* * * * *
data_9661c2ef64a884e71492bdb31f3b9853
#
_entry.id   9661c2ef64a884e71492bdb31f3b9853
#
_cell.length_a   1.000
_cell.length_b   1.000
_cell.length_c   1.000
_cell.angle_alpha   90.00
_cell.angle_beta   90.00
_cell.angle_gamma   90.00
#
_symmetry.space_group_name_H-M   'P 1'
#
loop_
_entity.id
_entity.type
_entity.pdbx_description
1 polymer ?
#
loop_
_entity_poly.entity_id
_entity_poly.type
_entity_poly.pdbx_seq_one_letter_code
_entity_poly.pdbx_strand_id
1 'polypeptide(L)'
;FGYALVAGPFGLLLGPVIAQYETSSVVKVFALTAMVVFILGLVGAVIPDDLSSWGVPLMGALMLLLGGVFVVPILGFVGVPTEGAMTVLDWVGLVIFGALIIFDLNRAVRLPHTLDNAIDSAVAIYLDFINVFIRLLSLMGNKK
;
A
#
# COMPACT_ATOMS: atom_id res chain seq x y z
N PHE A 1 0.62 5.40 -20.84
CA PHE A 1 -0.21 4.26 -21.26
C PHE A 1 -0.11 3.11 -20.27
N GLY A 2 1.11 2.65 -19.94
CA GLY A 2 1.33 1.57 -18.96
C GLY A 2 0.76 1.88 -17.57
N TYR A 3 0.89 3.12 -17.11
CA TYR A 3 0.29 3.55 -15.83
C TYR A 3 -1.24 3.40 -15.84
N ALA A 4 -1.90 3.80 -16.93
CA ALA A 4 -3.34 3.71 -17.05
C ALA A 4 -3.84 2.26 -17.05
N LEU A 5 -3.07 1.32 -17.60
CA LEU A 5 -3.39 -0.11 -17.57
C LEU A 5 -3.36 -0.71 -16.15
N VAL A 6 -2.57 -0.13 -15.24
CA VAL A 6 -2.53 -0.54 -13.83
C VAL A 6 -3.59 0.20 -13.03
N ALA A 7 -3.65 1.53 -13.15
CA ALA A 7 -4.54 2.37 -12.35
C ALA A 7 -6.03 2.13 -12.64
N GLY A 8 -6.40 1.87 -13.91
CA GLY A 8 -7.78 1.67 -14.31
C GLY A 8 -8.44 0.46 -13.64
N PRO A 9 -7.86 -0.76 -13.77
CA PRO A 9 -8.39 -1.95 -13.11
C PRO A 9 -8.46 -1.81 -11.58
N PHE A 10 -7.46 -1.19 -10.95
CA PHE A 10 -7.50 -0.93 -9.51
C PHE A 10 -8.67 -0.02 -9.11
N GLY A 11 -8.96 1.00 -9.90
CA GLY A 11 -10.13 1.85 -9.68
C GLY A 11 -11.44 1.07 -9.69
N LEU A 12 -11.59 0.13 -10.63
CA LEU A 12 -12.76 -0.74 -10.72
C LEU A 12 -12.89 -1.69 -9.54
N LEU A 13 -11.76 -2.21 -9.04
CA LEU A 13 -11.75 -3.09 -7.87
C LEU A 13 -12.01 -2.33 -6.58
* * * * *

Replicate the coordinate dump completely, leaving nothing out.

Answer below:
data_9661c2ef64a884e71492bdb31f3b9853
#
_entry.id   9661c2ef64a884e71492bdb31f3b9853
#
_cell.length_a   1.000
_cell.length_b   1.000
_cell.length_c   1.000
_cell.angle_alpha   90.00
_cell.angle_beta   90.00
_cell.angle_gamma   90.00
#
_symmetry.space_group_name_H-M   'P 1'
#
loop_
_entity.id
_entity.type
_entity.pdbx_description
1 polymer ?
#
loop_
_entity_poly.entity_id
_entity_poly.type
_entity_poly.pdbx_seq_one_letter_code
_entity_poly.pdbx_strand_id
1 'polypeptide(L)'
;FGYALVAGPFGLLLGPVIAQYETSSVVKVFALTAMVVFILGLVGAVIPDDLSSWGVPLMGALMLLLGGVFVVPILGFVGVPTEGAMTVLDWVGLVIFGALIIFDLNRAVRLPHTLDNAIDSAVAIYLDFINVFIRLLSLMGNKK
;
A
#
# COMPACT_ATOMS: atom_id res chain seq x y z
N PHE A 1 0.62 5.40 -20.84
CA PHE A 1 -0.21 4.26 -21.26
C PHE A 1 -0.11 3.11 -20.27
N GLY A 2 1.11 2.65 -19.94
CA GLY A 2 1.33 1.57 -18.96
C GLY A 2 0.76 1.88 -17.57
N TYR A 3 0.89 3.12 -17.11
CA TYR A 3 0.29 3.55 -15.83
C TYR A 3 -1.24 3.40 -15.84
N ALA A 4 -1.90 3.80 -16.93
CA ALA A 4 -3.34 3.71 -17.05
C ALA A 4 -3.84 2.26 -17.05
N LEU A 5 -3.07 1.32 -17.60
CA LEU A 5 -3.39 -0.11 -17.57
C LEU A 5 -3.36 -0.71 -16.15
N VAL A 6 -2.57 -0.13 -15.24
CA VAL A 6 -2.53 -0.54 -13.83
C VAL A 6 -3.59 0.20 -13.03
N ALA A 7 -3.65 1.53 -13.15
CA ALA A 7 -4.54 2.37 -12.35
C ALA A 7 -6.03 2.13 -12.64
N GLY A 8 -6.40 1.87 -13.91
CA GLY A 8 -7.78 1.67 -14.31
C GLY A 8 -8.44 0.46 -13.64
N PRO A 9 -7.86 -0.76 -13.77
CA PRO A 9 -8.39 -1.95 -13.11
C PRO A 9 -8.46 -1.81 -11.58
N PHE A 10 -7.46 -1.19 -10.95
CA PHE A 10 -7.50 -0.93 -9.51
C PHE A 10 -8.67 -0.02 -9.11
N GLY A 11 -8.96 1.00 -9.90
CA GLY A 11 -10.13 1.85 -9.68
C GLY A 11 -11.44 1.07 -9.69
N LEU A 12 -11.59 0.13 -10.63
CA LEU A 12 -12.76 -0.74 -10.72
C LEU A 12 -12.89 -1.69 -9.54
N LEU A 13 -11.76 -2.21 -9.04
CA LEU A 13 -11.75 -3.09 -7.87
C LEU A 13 -12.01 -2.33 -6.58